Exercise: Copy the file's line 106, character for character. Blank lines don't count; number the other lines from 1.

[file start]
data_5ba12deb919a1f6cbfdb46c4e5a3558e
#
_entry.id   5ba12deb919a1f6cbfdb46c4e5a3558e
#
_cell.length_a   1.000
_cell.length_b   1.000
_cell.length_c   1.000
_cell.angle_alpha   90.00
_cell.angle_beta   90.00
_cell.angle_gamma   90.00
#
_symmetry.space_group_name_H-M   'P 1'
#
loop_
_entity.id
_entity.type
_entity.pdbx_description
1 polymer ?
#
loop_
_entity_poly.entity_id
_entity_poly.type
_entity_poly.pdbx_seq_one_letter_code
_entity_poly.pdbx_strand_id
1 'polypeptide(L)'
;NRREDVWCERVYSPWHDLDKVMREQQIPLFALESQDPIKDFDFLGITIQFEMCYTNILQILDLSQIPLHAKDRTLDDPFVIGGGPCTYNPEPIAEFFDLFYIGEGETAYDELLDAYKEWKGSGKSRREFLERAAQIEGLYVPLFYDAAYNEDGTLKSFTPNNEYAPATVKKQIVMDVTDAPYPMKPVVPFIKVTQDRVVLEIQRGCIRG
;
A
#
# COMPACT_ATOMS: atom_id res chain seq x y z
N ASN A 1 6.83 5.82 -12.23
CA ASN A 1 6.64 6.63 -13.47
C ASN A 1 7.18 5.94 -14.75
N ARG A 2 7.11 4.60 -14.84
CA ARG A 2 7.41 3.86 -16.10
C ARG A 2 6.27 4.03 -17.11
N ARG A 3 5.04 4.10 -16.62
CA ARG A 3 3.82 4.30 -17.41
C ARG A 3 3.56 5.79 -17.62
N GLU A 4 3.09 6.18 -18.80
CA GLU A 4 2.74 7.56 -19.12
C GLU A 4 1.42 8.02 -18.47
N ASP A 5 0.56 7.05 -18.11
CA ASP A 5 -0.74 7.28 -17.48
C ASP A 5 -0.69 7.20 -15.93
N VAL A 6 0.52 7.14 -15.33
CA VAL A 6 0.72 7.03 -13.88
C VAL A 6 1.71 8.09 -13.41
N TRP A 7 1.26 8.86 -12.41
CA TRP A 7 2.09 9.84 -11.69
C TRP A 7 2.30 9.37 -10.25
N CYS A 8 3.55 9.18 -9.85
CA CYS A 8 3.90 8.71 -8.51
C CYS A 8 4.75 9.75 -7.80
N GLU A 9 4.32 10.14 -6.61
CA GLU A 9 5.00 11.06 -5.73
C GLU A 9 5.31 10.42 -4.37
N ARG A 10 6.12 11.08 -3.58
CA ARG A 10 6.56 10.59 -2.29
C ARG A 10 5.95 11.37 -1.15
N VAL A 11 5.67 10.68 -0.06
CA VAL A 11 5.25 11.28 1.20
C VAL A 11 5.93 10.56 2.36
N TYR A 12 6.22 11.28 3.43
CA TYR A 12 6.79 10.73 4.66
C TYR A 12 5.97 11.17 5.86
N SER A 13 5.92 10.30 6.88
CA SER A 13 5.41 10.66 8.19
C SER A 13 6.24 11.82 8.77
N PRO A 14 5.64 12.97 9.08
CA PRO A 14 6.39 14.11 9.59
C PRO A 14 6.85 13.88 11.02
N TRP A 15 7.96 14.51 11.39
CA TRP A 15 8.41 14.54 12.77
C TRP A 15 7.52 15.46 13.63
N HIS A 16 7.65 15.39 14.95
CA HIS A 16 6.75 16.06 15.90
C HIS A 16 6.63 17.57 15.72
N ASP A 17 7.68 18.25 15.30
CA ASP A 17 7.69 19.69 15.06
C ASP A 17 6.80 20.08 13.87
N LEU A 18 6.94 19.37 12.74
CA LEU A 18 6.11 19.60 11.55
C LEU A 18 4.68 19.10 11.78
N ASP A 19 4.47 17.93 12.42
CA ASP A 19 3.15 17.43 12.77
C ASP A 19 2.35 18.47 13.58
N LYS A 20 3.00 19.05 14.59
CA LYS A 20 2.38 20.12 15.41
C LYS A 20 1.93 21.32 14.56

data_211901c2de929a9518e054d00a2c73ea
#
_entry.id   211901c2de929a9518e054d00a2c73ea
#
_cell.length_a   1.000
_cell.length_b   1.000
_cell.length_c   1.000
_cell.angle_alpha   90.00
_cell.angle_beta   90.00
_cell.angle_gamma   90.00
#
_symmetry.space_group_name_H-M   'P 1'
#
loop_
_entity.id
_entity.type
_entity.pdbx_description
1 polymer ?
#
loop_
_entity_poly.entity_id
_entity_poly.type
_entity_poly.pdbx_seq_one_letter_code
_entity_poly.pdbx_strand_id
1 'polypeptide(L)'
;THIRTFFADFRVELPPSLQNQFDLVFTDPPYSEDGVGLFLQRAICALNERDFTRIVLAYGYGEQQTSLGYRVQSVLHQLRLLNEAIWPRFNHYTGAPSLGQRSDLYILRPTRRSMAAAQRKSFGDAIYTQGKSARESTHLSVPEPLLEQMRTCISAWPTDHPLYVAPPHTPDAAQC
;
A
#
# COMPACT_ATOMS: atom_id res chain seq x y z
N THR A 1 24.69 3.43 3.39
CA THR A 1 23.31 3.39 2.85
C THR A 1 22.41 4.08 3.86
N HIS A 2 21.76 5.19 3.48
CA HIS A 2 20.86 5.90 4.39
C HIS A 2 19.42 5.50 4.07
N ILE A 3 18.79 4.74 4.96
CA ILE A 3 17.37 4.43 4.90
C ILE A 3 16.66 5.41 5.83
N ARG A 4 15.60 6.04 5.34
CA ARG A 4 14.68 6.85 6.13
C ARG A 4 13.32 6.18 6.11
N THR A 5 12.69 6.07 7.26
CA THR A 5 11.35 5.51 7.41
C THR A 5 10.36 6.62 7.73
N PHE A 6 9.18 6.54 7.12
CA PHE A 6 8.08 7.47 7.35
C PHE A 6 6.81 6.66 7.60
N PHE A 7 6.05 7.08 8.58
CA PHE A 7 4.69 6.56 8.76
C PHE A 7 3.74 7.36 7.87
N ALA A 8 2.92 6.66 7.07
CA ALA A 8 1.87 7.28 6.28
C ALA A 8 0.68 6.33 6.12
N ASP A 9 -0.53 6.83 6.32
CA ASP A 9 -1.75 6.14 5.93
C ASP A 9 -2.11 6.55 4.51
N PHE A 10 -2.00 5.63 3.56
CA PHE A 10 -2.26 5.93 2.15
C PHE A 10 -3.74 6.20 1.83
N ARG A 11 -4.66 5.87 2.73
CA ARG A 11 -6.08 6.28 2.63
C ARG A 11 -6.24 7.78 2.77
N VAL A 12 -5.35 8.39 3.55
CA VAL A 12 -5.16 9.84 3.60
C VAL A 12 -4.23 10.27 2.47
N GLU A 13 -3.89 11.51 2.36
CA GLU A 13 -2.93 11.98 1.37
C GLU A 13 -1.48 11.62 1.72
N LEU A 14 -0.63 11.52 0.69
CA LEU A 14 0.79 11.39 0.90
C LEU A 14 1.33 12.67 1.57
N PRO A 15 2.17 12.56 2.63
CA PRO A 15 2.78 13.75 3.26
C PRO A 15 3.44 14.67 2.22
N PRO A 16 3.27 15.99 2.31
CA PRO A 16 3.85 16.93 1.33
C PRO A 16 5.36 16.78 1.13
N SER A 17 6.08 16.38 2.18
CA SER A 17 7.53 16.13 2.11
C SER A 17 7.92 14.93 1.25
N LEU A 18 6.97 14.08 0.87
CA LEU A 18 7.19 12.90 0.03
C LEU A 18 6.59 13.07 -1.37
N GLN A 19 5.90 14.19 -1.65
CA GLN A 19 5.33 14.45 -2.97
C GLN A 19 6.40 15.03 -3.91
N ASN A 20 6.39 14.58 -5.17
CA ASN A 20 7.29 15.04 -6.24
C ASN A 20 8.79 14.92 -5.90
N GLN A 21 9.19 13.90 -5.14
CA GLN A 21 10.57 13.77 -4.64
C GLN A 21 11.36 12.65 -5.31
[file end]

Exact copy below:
_entity.type